My little history lesson has given me a new sense of context that I think will make visiting Sarajevo very memorable. Of all the places I’m going on this trip, I think it is the one where knowing the history will make the most difference in terms of how I experience it.
It’s a cruel irony that for a few short years, Sarajevo became synonymous with sectarian strife, because for virtually its entire history , this beautiful city was a model of the opposite: Muslims, Catholics, Orthodox Christians, and Jews living together in cooperation and harmony. (One of its many nicknames is “Little Jerusalem.”) Squeezed into its narrow valley, Sarajevo never even had the option of splitting itself up into ethnic ghettos , so people lived side-by-side. To this day, there are several places in the city where you can see a mosque, synagogue, Catholic church, and Orthodox church with a turn of the head. (Rick Steves)
There’s a free walking tour every day at 16:30 in Sarajevo, so I’ll definitely plan on doing that. Ideally, if we get there in time to do it on our first day, that would be a good orientation, and it would be a chance for my sister to see things before she flies out the next morning. Rick Steves also highly recommends hiring a local guide, so I’ve made some inquiries about that.
Then there are the places I’ll want to explore in depth, either with a guide or on my own.
Baščaršija literally means “Main Marketplace,” and was originally applied to the main square in the Ottoman-style Old Town, but now it it is used to refer to the entire Old Town. At its center is a fountain, called Sebilj.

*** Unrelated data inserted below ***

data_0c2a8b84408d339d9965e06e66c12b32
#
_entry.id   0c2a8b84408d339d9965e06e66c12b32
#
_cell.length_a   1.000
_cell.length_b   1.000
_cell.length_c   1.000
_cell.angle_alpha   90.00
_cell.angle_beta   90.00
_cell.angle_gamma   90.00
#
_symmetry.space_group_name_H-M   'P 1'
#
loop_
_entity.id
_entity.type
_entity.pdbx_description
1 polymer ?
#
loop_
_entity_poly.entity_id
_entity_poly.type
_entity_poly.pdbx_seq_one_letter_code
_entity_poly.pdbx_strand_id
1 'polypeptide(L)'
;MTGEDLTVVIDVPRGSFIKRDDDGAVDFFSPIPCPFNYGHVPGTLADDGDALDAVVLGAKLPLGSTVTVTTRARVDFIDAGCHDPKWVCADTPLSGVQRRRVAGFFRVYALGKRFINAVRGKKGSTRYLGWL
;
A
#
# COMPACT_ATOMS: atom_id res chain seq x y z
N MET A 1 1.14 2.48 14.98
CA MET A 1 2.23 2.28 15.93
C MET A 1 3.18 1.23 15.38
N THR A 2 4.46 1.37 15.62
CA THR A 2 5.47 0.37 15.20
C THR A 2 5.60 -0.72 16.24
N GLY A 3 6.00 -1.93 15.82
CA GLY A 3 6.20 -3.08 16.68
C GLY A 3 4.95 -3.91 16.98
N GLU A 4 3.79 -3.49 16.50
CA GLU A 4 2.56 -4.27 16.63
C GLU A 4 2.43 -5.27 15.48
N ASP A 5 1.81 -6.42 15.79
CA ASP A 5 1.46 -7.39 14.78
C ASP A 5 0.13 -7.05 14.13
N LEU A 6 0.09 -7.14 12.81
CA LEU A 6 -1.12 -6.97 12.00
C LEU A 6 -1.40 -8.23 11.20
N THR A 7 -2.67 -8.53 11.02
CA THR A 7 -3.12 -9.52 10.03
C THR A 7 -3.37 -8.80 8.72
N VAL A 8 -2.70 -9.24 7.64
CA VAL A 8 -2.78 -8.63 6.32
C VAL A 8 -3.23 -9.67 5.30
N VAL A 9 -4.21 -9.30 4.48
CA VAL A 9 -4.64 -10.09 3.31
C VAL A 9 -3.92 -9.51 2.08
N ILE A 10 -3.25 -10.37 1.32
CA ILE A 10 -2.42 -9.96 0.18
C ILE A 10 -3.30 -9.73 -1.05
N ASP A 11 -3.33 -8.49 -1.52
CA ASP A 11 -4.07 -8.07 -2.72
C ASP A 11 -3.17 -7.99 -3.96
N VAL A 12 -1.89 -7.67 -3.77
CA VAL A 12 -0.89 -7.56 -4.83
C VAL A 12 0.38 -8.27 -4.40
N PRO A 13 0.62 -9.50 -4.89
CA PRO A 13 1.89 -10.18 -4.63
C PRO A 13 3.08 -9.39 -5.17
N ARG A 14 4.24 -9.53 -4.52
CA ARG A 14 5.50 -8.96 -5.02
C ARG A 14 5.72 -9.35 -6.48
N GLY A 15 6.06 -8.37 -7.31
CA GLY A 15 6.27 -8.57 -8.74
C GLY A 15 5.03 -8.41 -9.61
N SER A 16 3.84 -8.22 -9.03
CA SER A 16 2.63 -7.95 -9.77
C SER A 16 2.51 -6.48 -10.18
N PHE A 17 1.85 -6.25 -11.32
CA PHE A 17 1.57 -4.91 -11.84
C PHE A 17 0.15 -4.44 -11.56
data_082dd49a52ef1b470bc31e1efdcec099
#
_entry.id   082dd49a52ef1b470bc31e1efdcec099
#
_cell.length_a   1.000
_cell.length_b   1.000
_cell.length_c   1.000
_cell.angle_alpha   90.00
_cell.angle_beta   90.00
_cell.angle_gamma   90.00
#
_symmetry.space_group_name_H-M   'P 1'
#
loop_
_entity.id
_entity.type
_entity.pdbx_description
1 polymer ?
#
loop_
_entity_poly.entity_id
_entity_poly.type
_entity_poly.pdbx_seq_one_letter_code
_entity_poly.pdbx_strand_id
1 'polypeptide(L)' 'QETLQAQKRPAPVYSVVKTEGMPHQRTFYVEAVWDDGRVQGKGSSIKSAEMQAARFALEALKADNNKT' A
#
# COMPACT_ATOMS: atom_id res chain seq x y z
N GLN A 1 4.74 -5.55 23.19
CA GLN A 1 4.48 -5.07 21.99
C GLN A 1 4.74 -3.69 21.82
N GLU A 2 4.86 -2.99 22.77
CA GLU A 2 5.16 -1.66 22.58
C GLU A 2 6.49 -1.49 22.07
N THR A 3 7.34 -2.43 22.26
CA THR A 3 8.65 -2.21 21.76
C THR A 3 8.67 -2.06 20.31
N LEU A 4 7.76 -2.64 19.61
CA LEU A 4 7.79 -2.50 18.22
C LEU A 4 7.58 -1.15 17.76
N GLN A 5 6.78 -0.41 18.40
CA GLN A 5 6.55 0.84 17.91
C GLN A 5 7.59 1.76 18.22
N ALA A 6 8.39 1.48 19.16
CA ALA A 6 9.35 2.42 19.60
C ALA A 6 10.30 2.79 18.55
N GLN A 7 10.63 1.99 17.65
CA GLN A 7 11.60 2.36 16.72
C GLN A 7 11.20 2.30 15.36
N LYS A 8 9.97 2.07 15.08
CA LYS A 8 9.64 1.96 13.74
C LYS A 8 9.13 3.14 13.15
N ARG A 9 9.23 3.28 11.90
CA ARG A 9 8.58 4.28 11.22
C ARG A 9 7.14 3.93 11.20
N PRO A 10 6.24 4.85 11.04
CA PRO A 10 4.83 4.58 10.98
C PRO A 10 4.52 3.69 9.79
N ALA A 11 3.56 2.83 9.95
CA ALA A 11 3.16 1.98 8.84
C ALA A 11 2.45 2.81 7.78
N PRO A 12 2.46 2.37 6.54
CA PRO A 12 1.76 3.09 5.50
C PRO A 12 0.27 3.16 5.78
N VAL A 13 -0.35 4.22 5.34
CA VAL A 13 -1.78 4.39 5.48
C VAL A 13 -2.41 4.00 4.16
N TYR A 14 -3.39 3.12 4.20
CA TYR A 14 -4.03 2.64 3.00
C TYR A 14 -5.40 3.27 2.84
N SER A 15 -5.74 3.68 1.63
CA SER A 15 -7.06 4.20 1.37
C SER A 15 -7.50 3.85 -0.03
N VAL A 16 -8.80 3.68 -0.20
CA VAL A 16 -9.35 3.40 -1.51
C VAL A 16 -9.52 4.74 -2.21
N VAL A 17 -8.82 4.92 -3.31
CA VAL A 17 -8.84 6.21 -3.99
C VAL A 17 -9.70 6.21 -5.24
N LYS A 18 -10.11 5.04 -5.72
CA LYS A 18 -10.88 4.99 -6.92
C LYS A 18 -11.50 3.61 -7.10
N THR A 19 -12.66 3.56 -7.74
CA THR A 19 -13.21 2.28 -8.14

This museum is built in the oldest synagogue in Sarajevo, built in 1581. It includes exhibits on medieval Sarajevo, the Holocaust, and modern Jewish life. And inside can be found a replica of the Sarajevo Haggadah, one of the most important illuminated manuscripts in all Judaica. The original, in the National Museum, can only be viewed from a distance through a glass door.
The Tunnel Museum
During the Siege of Sarajevo, which lasted more than 1300 days between 1992 and 1995, a tunnel was built to allow food and humanitarian aid, as well as arms, to be brought into Sarajevo, and to allow people to leave. The tunnel was 800 meters long. The museum is in the house that served as its north entrance (inside the besieged city).
There are a number of other museums and neighborhoods to explore in Sarajevo, and I might also consider getting outside the city. Plus, it’s probably a good place to try some interesting food. (Note to self: do a post on local cuisines of the places I’m visiting.)